Discover the Soulful Sounds of 1970s Blues Albums

In the 1970s, the blues music scene underwent a remarkable renaissance, captivating audiences with its timeless, soulful sounds. 

As a new generation discovered the rich legacy of blues artists like Muddy Waters, Howlin’ Wolf, and Robert Johnson, the genre experienced a surge of popularity, with influential songs and signature tunes that continue to resonate with music lovers today. 

Join us as we delve into the vibrant world of 70s blues and uncover the stories behind some of the era’s most iconic albums.

1. The Back Door Wolf – Howlin’ Wolf (1973)

Howlin’ Wolf’s final studio album, “The Back Door Wolf,” is a true testament to the iconic bluesman’s enduring legacy. Released in 1973, this powerful collection showcases Wolf’s signature raw talent and emotional depth. 

Listen to tracks like “Moving,” “Coon On The Moon,” and “Trying To Forget You” that capture the essence of his electrifying guitar riffs and soulful, gritty vocals. Howlin’ Wolf’s music has long resonated with audiences worldwide, influencing countless artists across genres. 

“The Back Door Wolf” stands as a timeless tribute to his unparalleled contribution to the blues genre, cementing his status as one of the most influential figures in music history.

2. I Am the Blues – Willie Dixon (1970)

Willie Dixon’s 1970 album “I Am the Blues” is a quintessential blues masterpiece, showcasing the renowned songwriter’s exceptional talent. Dixon’s ability to capture the raw emotion and soulful expression of the genre shines through on tracks like “Back Door Man,” “I Can’t Quit You Baby,” and “Spoonful.”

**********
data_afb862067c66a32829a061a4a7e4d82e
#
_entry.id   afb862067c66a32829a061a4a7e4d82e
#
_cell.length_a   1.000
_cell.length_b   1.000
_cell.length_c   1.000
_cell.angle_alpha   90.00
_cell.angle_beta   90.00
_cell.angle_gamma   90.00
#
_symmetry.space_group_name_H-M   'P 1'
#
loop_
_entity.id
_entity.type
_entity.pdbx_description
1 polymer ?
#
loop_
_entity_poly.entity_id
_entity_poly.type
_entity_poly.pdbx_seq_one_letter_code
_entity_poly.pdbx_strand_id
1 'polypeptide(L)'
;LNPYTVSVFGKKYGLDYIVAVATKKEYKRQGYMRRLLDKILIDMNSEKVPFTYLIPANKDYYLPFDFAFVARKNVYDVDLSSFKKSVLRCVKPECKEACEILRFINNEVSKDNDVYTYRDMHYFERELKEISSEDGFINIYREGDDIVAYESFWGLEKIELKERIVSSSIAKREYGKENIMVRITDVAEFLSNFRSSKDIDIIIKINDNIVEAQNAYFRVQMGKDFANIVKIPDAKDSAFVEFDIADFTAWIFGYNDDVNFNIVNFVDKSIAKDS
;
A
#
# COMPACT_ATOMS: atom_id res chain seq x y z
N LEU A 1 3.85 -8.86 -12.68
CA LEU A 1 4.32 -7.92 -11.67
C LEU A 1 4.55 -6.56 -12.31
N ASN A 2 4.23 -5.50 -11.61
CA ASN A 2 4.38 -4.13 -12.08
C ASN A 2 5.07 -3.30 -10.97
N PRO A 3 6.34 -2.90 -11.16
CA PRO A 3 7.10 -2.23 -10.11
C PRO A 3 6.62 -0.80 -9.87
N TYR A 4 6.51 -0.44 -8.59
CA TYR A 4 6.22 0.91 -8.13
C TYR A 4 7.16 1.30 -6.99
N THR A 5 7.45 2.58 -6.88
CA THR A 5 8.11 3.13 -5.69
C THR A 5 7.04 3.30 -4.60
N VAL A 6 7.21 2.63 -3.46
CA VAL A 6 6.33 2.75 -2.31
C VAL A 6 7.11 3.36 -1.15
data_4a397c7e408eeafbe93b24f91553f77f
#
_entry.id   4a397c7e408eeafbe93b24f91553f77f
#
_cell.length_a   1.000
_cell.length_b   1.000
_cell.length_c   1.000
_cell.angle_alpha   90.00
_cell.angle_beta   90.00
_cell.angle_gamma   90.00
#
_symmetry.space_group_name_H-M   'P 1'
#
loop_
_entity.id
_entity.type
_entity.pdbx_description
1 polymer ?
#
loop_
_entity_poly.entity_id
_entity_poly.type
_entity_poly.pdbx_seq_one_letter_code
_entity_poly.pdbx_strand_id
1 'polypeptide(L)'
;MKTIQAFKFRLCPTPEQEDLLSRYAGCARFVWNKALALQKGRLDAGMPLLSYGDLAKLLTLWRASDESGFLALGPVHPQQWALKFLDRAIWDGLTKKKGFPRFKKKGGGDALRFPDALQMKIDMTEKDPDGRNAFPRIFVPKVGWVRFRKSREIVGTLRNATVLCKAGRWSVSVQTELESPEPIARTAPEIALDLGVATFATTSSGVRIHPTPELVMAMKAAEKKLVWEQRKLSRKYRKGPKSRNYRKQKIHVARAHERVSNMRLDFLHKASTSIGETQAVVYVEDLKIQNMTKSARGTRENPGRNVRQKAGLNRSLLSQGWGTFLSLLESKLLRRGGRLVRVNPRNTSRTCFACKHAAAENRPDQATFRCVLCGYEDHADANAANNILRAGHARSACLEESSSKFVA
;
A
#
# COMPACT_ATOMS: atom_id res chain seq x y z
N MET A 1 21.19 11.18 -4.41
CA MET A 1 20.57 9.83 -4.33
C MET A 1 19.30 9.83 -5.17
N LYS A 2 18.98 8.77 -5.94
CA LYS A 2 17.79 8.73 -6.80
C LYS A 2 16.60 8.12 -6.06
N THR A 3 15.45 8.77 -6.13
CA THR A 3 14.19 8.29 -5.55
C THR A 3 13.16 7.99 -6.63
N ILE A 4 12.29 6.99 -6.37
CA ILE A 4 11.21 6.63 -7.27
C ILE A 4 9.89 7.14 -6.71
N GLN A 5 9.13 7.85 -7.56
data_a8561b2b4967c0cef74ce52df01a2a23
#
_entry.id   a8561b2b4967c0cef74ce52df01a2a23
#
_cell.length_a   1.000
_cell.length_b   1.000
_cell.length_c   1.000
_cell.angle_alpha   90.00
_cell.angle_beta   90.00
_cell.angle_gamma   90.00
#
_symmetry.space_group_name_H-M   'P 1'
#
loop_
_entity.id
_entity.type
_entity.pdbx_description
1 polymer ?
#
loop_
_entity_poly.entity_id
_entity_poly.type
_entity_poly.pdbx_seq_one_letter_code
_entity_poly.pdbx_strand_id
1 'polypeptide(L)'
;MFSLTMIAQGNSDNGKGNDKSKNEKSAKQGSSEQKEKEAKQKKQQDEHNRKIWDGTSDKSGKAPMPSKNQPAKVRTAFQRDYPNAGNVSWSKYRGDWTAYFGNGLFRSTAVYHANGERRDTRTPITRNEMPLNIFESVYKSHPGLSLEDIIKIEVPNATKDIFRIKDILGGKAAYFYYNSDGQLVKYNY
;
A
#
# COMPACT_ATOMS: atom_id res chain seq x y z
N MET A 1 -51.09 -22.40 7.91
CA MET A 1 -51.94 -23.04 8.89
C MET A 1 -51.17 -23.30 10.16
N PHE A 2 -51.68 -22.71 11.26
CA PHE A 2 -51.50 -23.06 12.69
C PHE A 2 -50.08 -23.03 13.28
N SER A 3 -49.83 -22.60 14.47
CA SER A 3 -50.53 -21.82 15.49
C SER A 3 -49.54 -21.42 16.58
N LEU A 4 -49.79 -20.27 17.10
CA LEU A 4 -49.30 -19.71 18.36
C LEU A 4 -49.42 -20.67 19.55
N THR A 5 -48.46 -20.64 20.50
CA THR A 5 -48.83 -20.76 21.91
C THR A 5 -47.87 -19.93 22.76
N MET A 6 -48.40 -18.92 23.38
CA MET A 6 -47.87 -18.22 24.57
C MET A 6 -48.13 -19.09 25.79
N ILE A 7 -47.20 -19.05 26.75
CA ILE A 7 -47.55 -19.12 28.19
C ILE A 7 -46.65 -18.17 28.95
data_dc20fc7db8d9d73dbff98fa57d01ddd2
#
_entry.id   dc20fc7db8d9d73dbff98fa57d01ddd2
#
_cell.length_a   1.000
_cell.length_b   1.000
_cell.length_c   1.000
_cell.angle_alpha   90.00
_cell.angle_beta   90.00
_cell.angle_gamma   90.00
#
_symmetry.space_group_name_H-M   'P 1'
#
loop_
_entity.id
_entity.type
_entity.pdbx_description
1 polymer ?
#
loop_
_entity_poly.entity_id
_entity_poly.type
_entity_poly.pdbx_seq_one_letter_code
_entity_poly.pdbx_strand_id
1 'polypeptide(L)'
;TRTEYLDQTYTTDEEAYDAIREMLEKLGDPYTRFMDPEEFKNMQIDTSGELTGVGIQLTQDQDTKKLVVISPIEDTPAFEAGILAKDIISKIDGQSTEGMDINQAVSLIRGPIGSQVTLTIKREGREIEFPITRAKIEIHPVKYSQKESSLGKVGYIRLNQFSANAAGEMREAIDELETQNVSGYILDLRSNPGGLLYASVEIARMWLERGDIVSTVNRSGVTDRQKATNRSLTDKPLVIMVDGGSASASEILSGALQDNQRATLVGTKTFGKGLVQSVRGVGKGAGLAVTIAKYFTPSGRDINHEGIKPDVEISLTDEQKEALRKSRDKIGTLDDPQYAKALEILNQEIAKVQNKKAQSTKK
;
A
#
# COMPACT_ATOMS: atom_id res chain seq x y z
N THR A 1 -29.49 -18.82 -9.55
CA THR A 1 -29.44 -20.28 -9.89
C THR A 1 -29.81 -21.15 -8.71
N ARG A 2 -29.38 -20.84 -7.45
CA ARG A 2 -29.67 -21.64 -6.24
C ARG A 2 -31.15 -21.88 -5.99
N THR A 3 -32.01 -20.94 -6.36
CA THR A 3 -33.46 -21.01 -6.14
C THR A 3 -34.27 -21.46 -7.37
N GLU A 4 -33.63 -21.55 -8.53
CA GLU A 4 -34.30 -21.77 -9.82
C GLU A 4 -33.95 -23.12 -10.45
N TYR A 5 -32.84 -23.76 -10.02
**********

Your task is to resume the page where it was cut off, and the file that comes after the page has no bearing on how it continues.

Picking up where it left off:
As a prolific writer, Dixon’s influence extended far beyond his own performances, with many of his iconic songs being recorded by other legendary artists. “I Am the Blues” not only represents Dixon’s musical prowess but also serves as the title of his autobiography, providing a glimpse into his life and journey as a prominent figure in the blues tradition.

3. Take It Home – B. B. King (1979)

In 1979, the legendary B.B. King graced the world with his soulful masterpiece, “Take It Home.” This album showcases King’s unparalleled talent as a guitarist, vocalist, and songwriter, seamlessly blending blues and jazz influences. 

Tracks like “Better Not Look Down,” “Same Old Story (Same Old Song),” and “Happy Birthday Blues” are a testament to King’s emotive performances and his ability to infuse each song with genuine emotion. 

Throughout his illustrious career, B.B. King captivated audiences with his expressive vocals and intricate guitar work, and “Take It Home” is no exception. This album solidifies King’s status as one of the most revered and influential figures in the blues genre.

4. Rush Hour – Bobby Rush (1979)

Bobby Rush’s 1979 album “Rush Hour” is a dynamic fusion of blues, funk, and soul that showcases the artist’s versatile musical prowess. Tracks like “What’s Good for the Goose Is Good for the Gander,” “Bowlegged Woman, Knock-Kneed Man,” and “Sneakin’ and Snoopin'” deliver a captivating blend of energetic rhythms and soulful vocals. 

Throughout his illustrious career, Bobby Rush has been renowned for his electrifying stage presence and his ability to infuse each performance with infectious energy. “Rush Hour” exemplifies this, with catchy, lyrically compelling songs that have made it a favorite among fans of the blues and soul genres.